Holiday Entertainment from the States With many of the popular Paraguayan game shows like Yingo, Calle 7 and Baila Conmigo Paraguay concluding with their season finales TV channels began airing a few random American holiday films and specials dubbed over in Spanish. They showed a few good ones like National Lampoon’s Christmas, Home Alone (all 4 in fact though the fourth is definitely not worthy to share the title) and also the Shrek and Madagascar Christmas specials which I definitely had enough of after the 3rd, 4th, I dunno kinda lost count, time they replayed leading up to the 25th and lasting until New Years Day.
Balnearios My host community, Capilla Cue, is centered in the department of Cordillera which is know for its picturesque creeks and the accompanying Balnearios where people come from all over the country on weekends to swim, sunbathe, play in the sand and relax. Christmas and New Years must be the most popular days to visit as I learned when we visited one balneario, El Bosque “The Forest,” on Christmas Day and found a crowded scene of people dancing, swimming and playing volley ball. Though I didn’t personally visit any balnearios on New Years, the tell tale sign of hundreds of cars, motos, and jam packed public busses passing along the main road in front of my host family’s house lead me to believe that New Year’s has got to be their busiest day.
Christmas Music I’m a big fan of Christmas music as a means to get into the Holiday spirit but apart from a few English Christmas songs playing in the background of some seasonal political ads and Paraguayan game shows this tradition has not yet caught on here. The music on the radio stayed the same throughout the season and even the pre-Christmas church service lacked the traditional “silent night” or “joy to the world.”
Christmas Gifts As far as gifts go, only one, a Little Tikes city play set, was given to one of the grandchildren. Here gift giving at Christmas just isn’t a custom though I’ve heard the younger kids are still waiting on the 3 kings to arrive…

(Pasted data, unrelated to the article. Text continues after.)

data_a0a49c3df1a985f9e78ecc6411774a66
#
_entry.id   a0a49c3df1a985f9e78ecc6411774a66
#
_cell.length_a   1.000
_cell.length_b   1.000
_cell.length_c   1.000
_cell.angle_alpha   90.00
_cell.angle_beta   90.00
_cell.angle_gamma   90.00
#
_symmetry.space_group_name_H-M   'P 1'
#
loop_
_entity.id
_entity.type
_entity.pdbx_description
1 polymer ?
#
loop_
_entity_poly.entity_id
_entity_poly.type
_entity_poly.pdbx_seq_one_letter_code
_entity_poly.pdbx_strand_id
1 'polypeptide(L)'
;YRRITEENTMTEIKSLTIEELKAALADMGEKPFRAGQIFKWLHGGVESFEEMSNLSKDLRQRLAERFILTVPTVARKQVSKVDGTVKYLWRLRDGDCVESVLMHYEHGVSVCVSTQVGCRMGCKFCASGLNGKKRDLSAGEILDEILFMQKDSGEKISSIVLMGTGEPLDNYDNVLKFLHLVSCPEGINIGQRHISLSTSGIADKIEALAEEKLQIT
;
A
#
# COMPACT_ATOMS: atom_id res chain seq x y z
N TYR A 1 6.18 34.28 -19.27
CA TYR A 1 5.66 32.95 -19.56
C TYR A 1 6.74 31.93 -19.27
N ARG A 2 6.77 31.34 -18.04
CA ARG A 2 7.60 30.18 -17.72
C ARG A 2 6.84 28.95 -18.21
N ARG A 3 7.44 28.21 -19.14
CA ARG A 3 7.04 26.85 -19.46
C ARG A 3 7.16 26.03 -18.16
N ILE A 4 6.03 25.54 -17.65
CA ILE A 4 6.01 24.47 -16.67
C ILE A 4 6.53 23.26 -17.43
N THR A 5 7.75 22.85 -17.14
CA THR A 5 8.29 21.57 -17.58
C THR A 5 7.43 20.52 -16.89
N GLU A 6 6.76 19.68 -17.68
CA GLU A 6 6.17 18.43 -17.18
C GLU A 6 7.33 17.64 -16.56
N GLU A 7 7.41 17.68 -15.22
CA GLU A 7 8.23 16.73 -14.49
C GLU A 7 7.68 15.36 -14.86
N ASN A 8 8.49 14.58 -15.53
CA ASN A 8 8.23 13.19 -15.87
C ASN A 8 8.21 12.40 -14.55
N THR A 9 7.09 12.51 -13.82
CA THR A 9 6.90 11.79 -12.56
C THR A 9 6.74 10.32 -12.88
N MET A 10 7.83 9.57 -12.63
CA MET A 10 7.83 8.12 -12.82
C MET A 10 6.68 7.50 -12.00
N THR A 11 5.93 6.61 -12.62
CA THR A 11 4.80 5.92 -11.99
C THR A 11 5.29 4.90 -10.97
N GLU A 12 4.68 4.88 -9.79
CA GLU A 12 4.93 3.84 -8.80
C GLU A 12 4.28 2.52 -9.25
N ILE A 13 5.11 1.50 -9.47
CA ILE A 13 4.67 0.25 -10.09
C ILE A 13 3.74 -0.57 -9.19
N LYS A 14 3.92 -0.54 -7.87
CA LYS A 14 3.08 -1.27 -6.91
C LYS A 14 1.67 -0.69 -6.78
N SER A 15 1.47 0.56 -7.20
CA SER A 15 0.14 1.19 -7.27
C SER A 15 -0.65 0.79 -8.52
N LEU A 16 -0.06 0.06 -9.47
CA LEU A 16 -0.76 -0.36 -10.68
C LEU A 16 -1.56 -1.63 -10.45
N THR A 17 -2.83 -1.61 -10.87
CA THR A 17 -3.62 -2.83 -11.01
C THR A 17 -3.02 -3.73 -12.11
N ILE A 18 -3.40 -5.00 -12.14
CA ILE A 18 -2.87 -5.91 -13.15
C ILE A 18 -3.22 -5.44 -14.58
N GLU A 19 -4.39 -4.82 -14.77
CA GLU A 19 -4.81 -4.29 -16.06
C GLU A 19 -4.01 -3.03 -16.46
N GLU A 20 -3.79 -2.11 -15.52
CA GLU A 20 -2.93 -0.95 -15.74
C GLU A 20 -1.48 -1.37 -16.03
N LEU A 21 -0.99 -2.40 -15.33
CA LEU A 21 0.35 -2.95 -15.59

Malls As we sworn in as volunteers at the beginning of December and had a nice weekend vacation in the capitol before heading up to our site I had the privilege of checking out the mall scene in the capitol. The experience was honestly quite overwhelming as malls here are almost identical to malls in the states and in preparation for the season of commercialization they were covered with holiday décor, lights and more.
Doggy Firefighter One of the true highlights of my New Year’s Eve in Paraguay was watching my host family’s very own Doggy Firefighter, named Tiger, jump to the scene and put out every shining sparkler the family lit. I really I wish I had my camera with me as I’m sure “Doggy Firefighter” would’ve been an instant youtube hit.
Family While all the holiday films and Christmas music from the States talk about family, often times the idea gets lost amongst the lights and décor. Here in Paraguay with less music and gifts to interfere it helped clear up what Christmas really is all about. While my host family had put up a small artificial tree and some colored lights on the house the real thing that made me think of the holidays back at home was the last minute rushing and yelling in preparation for the pending church service. My Skype video chat with my family back in the States in the corner internet café was my Christmas gift this year and next Christmas I look forward to once again bringing in the season with them.
Appologies for not including fotos this time around. I have them but the internet cafe I´m at is way too slow to upload them right now. I will try my best to get them posted shortly.